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Environmental Special Libraries and Museums

Ever since I was young, spurred on by my Recycling Queen aunt, my brother and I become very conscious of recycling and our global footprints. I started recycling papers, cans, bottles and reusing anything that could possibly be reused. I bought natural cotton clothing and started shopping at the Goodwill. I do not buy overpackaged products or waste water or electricity. Below are some earth-friendly libraries and museums that I found.

Special Libraries

from the

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Back to Homeschooling at the Library

As New Yorkers get ready for Back to School this week, I'll be loading the trunk of my car with library books and heading off with my family for our own version of school.

We call it "homeschooling at the library." With a library card and our library books, we can take our school anywhere. Next week it will be to New Hampshire and

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Nature Poems for Poetry Month

In New York City, there is a lot to celebrate during the month of April, National Poetry Month. It feels like poems fill the air as the weather warms, flowers bloom, animals come out of hiding, and, of course, Earth Day arrives!  No worries if you missed it yesterday, this post will help you and your children celebrate our Earth (and her fantastic creatures!) with a few recommendations from NYPL's vast collection of poetry for young people. 

Outside Your Window: A First Book of 

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The Importance of Earthworms: Darwin’s Last Manuscript

Charles Darwin died 130 years ago today, leaving an intellectual legacy which has profoundly influenced the general course of Western thought. He is best known for his work On the Origin of Species (1859) and The Descent of Man (1871), both of which introduced radical new ideas for the time concerning the origins of humans and all life. Darwin's 

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Family Science: Tornado in a Bottle

We kicked off our Family Science series at the Children’s Center at 42nd Street by building our very own “tornado” in a bottle. It was a sell-out show with 30 children and their accompanying adults in attendance. But, if you were unable to join us, you can still make your own “tornado” at home.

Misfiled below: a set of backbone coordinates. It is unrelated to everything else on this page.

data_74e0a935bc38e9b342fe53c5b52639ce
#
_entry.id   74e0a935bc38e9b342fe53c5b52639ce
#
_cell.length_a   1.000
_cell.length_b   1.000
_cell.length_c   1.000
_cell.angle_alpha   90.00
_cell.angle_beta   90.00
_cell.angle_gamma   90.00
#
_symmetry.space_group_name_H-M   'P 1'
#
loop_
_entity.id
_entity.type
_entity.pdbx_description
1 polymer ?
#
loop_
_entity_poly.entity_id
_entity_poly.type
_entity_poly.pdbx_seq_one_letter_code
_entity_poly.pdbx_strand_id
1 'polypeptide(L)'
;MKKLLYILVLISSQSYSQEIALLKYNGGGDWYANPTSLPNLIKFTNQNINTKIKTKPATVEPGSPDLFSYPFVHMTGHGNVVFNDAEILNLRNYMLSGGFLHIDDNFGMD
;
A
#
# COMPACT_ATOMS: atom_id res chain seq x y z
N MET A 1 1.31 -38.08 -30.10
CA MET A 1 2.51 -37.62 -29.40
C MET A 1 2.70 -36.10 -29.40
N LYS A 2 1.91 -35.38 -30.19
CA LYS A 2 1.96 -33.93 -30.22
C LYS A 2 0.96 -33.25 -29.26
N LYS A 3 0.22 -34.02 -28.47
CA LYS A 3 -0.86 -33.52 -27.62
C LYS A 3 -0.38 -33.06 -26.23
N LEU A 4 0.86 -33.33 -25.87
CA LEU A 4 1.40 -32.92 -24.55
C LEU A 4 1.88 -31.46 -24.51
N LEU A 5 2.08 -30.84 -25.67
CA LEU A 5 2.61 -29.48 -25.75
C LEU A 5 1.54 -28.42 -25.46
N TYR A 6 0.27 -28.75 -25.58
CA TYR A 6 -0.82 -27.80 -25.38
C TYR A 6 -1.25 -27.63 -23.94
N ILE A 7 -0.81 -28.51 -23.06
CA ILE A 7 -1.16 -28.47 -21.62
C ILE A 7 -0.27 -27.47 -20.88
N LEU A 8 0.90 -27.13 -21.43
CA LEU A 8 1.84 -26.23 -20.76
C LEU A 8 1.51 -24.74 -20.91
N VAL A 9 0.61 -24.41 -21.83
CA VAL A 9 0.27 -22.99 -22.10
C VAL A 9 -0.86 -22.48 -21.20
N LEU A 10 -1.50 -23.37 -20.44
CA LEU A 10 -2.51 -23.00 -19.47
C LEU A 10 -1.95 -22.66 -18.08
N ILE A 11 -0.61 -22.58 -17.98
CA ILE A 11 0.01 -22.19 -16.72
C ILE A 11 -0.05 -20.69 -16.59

So, what is a tornado?  A tornado is a spinning column of air between a storm cloud and the ground. Tornadoes form inside a very strong thunderstorm cloud. When two drafts of warm air coming from opposite directions meet the cold air in a storm cloud, they 

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Hough's American Woods

Romeyn Hough (1857-1924) was single-minded in his devotion to trees. He was also a New Yorker, and when he embarked on The American Woods, he turned to the trees of his state first in what would eventually grow to be a 14-volume masterwork. The American Woods remains invaluable today due to the range and age of the tree samples Hough included, and the Library's Rare Book Division holds a complete set of this delicate and 

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Science Resources for the Second Grade Classroom: Earth Materials

Dazzling minerals and talking worms are only some of what's in store on this "rockin" book list! Get your second graders ready to learn all about what our world is made of. Below, you'll find great resources on dirt, sand, rocks, and other earthly materials. Feedback is greatly appreciated — please leave comments and suggestions below!

Nonfiction

Steve Tomecek’s Rocks and Minerals is a rock-solid read aloud. Lots of student-friendly illustrations assist in 

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Remembering Ken Saro-Wiwa

“The writer cannot be a mere storyteller; he cannot be a mere teacher; he cannot merely X-ray society’s weaknesses, its ills, its perils. He or she must be actively involved shaping its present and its future.”

Nigerian environmentalist, author, and television producer Ken Saro-Wiwa lived and died by the words above. Born on October 10, 1941, Kenule “Ken” Beeson Saro Wiwa was an Ogoni (an ethnic minority in Nigeria). Ogoniland, located in the Niger Delta, is rich in oil that has been looted by